Sometimes family conflict will make succession planning difficult. One does not have to look outside the warehousing industry to discover cases where disagreement among family members created serious damage.
You can treat your company either as a dynasty or an asset. If it is a dynasty, your strategy is to provide employment for every family member who wants to work in the business. If the company is treated as an asset, every piece of the business is for sale.
Any offer to buy all or part of the corporation would be considered, if the offer is attractive. Older warehouse properties are sold, and the cash may be used to develop newer buildings. Unprofitable operations are sold or liquidated, just as withering branches are removed from a tree.
A family-owned business need not be family managed. We have seen more than one warehousing business move from family to professional management. Sometimes one family member stays on the team, but the senior staff are not owners.
Perhaps the most important ingredient to enhance the stability of a family business is an advisory board. That board should be primarily outsiders, trusted advisors who neither work in or have ownership in the business.
Unlike corporate directors, advisory board members have no liability. In recruiting an advisory board, it is wise to exclude clients, major suppliers and close personal friends. Terms of board members should be short, no more than two years. Then if performance of a board member is disappointing, he or she is excused at the end of the term.
The board should serve as the mediator if there is family conflict, as well as an unbiased advisor on implementation of management succession.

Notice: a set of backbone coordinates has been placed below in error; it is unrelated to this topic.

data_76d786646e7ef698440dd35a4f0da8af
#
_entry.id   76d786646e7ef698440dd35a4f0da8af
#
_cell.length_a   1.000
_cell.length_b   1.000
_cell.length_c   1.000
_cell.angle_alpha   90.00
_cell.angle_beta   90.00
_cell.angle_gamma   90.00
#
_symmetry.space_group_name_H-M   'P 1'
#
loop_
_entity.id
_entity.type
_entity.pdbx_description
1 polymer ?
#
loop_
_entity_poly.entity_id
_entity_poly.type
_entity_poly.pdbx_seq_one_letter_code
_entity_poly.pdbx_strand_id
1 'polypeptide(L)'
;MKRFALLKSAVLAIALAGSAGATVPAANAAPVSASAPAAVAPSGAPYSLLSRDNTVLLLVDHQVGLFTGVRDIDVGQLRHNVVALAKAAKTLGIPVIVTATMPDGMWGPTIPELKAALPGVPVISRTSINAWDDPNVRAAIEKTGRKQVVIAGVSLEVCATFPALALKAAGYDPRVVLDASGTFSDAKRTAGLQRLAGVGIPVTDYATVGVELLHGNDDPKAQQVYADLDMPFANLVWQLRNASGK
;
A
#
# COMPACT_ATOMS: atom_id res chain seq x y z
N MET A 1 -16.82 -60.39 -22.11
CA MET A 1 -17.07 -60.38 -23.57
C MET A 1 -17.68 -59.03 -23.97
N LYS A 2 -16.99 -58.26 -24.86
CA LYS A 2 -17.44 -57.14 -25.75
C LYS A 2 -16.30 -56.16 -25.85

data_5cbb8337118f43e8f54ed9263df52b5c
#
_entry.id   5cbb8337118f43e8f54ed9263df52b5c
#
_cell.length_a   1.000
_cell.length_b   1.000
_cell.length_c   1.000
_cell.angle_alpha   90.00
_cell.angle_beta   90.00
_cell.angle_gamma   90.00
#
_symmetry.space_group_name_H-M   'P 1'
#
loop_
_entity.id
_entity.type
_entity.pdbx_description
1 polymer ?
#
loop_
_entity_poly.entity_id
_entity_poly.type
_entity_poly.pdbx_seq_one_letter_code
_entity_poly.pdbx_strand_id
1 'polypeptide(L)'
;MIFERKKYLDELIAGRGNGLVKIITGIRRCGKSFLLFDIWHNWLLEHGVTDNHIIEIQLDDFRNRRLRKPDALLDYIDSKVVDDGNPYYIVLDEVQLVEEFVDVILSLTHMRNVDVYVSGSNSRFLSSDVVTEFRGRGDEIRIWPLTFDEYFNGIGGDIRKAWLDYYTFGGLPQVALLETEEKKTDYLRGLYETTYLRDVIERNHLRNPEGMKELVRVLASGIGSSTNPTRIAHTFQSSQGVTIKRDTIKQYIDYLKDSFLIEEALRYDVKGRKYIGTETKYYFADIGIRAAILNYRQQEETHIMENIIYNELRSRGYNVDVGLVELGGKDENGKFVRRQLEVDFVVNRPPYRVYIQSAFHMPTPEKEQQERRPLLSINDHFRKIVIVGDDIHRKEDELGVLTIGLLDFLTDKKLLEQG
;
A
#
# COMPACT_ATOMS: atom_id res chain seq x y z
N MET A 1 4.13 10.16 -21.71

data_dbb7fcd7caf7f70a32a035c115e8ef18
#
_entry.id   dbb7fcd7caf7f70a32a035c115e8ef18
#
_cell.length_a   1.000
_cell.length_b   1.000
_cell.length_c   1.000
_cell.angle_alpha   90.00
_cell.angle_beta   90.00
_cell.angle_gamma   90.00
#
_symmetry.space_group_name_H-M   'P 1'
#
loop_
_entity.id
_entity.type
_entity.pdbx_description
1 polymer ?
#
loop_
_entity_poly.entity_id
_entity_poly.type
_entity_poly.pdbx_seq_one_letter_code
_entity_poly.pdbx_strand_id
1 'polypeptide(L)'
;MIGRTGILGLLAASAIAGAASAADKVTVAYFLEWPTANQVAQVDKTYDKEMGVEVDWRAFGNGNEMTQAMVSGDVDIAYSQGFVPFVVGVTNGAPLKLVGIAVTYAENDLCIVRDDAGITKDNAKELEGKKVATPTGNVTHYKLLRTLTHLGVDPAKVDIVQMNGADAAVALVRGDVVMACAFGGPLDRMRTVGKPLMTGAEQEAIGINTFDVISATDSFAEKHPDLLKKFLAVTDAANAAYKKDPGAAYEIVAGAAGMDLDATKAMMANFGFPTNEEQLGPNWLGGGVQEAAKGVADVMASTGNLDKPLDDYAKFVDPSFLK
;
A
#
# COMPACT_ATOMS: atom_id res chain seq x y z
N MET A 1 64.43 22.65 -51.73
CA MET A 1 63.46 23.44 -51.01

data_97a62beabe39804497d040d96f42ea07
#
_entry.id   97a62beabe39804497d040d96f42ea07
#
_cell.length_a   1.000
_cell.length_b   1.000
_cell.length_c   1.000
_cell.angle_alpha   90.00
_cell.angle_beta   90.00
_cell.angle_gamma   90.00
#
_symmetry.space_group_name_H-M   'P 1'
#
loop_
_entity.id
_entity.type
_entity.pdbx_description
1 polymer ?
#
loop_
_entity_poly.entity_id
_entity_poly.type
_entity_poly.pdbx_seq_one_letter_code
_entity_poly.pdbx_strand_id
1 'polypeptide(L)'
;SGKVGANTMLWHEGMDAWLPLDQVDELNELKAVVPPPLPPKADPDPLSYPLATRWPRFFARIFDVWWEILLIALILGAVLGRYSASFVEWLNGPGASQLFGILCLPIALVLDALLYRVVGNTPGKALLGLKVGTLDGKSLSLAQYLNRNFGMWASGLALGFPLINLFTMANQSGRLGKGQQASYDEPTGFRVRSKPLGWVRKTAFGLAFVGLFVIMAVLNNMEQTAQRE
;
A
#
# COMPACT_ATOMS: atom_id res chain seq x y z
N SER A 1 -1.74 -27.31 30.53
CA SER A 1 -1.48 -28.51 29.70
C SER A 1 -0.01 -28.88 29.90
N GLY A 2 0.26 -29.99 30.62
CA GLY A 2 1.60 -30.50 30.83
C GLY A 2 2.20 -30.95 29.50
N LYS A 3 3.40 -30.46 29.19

How will we grow?
Not every strategic plan calls for growth. Some managers may plan to maximize earnings and improve stability without making the company bigger. Others may want to limit expansion to a certain geography — perhaps a radius of 100 miles from the head office.
Those who do plan to grow have the choice of mergers or organic growth. When they expand, they have the choice of buying or renting existing buildings, or constructing new space.
If they want to expand, they may wish to follow existing clients by serving them in new cities, or they may get new clients through an acquisition. Some managers want to do more business with a smaller number of clients. Many are concerned about dependency, and they might resolve that the largest customer will never have more than 15 percent of their total revenue.
Should we be specialists or generalists?
Some warehouses specialize in single commodities, such as chemicals or consumer-packaged goods (CPG). They emphasize their wide experience in handling a particular type of warehousing.